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'America's First Forest' premieres Wednesday

Forestry students construct volume tables as they measure logs felled in the forest. Forestry students construct volume tables as they measure logs felled in the forest.

America’s First Forest, the first full-length, in-depth documentary film ever made about legendary forester and educator Carl Schenck, will have its broadcast premiere on UNC-TV at 8 p.m. Wednesday.

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The new film explores Carl Schenck’s work at the Biltmore Estate and its impact on the conservation movement. Beginning in April, the film will be distributed to public television stations around the country by American Public Television.

America’s First Forest: Carl Schenck and the Asheville Experiment is produced by the Forest History Society in cooperation with Bonesteel Films, the film company of Paul Bonesteel of Asheville and Flat Rock.
The film tells the story of how Carl Schenck, a German forester, realized Frederick Law Olmsted’s vision of introducing forestry to America. It was on George Vanderbilt’s magnificent Biltmore Estate in Asheville that a 120,000-acre forest became America’s first scientifically managed forest. There the nation’s first forestry school was founded, and the call for creating national forests in the eastern United States was inspired. Today the Biltmore Forest School grounds and buildings are now preserved and celebrated as the Cradle of Forestry in America National Historic Site near Asheville. The site lies in the heart of the Pisgah National Forest, which turns 100 this year. Its establishment is another part of Dr. Schenck’s legacy.

Although Dr. Schenck only worked in the United States from 1895 to 1913, he became nationally renowned for his work as an educator, forester, lumberman, and forest conservation advocate. Central to Dr. Schenck’s extraordinary career and impact was establishing the Biltmore Forest School—America’s first and arguably most influential. With the Biltmore Forest School and his experiments on the ground, Schenck laid the foundation for the conservation movement in the twentieth century and still inspires people today.

Drawing on his memoir Cradle of Forestry in America: The Biltmore Forest School, 1898–1913, the new documentary America's First Forest: Carl Schenck and the Asheville Experiment is the first film to examine the pivotal role of Biltmore Estate chief forester Carl Schenck and America’s first school of forestry in American history. Though the conservation movement and professional forestry began on Biltmore’s forested lands, Schenck remains an unheralded early leader of both.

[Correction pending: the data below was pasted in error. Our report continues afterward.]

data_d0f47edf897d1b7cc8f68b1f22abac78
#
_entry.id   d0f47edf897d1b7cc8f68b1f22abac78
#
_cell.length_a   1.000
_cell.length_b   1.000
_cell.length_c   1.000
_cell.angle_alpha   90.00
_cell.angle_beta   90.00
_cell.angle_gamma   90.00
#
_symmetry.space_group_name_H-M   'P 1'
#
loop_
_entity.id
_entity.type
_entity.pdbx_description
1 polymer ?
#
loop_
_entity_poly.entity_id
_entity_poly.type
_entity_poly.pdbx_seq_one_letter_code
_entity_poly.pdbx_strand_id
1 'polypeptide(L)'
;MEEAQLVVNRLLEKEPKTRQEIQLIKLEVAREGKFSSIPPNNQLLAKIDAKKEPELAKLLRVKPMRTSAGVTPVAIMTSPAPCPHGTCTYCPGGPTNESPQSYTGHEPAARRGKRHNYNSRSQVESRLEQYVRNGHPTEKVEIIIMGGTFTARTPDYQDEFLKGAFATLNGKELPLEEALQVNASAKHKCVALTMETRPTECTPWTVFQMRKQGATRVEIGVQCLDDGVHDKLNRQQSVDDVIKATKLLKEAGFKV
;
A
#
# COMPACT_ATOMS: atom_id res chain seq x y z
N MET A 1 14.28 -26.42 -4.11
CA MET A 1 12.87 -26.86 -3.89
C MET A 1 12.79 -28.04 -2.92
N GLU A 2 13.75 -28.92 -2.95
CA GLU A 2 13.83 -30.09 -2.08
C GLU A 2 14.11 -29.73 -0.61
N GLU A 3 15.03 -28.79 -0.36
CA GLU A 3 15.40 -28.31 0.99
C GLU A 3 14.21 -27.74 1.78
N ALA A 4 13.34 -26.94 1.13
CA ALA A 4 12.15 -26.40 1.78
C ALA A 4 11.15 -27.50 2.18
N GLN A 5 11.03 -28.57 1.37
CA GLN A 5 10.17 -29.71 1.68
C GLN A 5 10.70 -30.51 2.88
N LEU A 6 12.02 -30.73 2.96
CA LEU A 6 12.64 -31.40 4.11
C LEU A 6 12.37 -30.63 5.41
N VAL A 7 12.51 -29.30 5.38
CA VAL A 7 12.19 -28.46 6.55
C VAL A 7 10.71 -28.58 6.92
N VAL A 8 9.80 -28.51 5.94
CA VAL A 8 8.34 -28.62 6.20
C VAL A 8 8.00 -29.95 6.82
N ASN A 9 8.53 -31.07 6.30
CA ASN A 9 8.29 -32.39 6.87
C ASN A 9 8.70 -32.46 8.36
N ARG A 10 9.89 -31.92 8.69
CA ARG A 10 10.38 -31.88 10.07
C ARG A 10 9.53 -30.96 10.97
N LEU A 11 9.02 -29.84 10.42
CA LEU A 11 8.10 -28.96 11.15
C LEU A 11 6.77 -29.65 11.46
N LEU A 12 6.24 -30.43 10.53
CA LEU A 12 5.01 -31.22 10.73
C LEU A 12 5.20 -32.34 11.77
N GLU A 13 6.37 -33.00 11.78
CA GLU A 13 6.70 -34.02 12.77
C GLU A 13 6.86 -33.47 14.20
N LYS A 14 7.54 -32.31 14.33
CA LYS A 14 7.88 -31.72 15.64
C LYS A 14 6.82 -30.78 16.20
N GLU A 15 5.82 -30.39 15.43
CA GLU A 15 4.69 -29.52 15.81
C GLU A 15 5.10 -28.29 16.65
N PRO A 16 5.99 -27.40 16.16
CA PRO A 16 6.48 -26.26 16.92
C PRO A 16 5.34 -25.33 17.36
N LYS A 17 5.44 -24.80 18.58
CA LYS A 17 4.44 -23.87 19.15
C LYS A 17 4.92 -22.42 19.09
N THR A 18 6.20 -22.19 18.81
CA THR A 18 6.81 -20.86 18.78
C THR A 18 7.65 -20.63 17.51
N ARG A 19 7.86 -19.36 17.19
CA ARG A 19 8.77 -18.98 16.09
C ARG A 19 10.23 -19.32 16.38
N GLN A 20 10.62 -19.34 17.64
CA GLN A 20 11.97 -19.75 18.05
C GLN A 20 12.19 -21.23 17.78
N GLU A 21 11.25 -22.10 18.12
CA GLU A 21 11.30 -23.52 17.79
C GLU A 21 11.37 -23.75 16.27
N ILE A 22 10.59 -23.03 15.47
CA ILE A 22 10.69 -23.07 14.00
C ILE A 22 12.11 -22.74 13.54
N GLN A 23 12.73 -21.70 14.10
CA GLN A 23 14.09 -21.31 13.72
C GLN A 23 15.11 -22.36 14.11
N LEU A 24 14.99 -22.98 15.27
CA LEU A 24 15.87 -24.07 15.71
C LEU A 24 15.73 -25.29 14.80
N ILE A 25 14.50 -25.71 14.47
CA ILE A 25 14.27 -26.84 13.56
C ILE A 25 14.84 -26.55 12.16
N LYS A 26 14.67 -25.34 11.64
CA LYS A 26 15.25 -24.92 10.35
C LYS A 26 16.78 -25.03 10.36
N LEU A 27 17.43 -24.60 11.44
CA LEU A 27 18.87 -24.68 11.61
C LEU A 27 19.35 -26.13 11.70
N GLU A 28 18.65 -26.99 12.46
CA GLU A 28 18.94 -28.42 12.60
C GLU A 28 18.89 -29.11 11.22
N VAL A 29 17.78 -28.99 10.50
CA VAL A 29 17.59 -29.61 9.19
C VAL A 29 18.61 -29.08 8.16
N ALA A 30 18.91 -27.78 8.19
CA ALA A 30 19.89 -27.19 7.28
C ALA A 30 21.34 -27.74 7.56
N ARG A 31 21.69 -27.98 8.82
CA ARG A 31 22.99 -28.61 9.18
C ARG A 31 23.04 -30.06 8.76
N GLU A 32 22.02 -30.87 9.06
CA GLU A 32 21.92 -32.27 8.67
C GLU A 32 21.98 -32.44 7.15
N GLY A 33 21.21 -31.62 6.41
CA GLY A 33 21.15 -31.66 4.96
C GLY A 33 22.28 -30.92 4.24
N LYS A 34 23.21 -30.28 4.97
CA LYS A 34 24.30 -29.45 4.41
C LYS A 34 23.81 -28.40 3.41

When millionaire George Vanderbilt decided to build his dream house in Asheville, he hired famed landscape architect Frederick Law Olmsted to design the grounds and gardens of the sprawling estate, which eventually would encompass more than 100,000 acres in all. Olmsted recommended that Vanderbilt use the forest to demonstrate to Americans that forests could be managed sustainably and profitably for timber, recreation, and game. Vanderbilt first hired Gifford Pinchot, later founding chief of the U.S. Forest Service, and then Dr. Carl Alwin Schenck, a German-born and trained forester, to manage the forest.

With so much land to oversee and replant, Schenck began hiring young men to help with the work. In September 1898, at their request, Dr. Schenck opened the first forestry school in the United States and began teaching them in a more formal setting. Schenck lectured in the mornings and the students worked the land in the afternoons, gaining practical forestry training in the one-year program. As Schenck noted with pride, “My boys worked continuously in the woods, while those at other schools saw wood only on their desks.” Schenck’s emphasis on logging as part of the study of forestry and his advocacy for private forest land owners as the best path to restoring America’s forests brought him into conflict with national forestry leaders, including Pinchot and President Theodore Roosevelt.

In 1909, after a disagreement with Vanderbilt, Schenck was dismissed. Undeterred, he continued teaching his students as they traveled around the country and even to Germany and France examining forestry and logging operations. Losing money, he shut down the Biltmore Forest School in 1913. Schenck then returned to Germany, where he continued to consult and publish on forestry the rest of his life. Carl Schenck died in 1955, the same year his memoirs were published by the Forest History Society.

America’s First Forest is produced and distributed by the Forest History Society, a 501(c)3 not-for-profit organization located in Durham. The Society links the past to the future by identifying, collecting, preserving, interpreting, and disseminating information on the history of interactions between people, forests, and their related resources—timber, water, soil, forage, fish and wildlife, recreation, and scenic or spiritual values. Through programs in research, publication, and education, the Society promotes and rewards scholarship in the fields of forest, conservation, and environmental history while reminding all of us about our important forest heritage. The film is made in cooperation with Bonesteel Films of Asheville, creator of The Day Carl Sandburg Died (PBS’s American Masters, 2012) and The Mystery of George Masa (PBS, 2003).

To learn more about the Forest History Society and the America's First Forest film, visit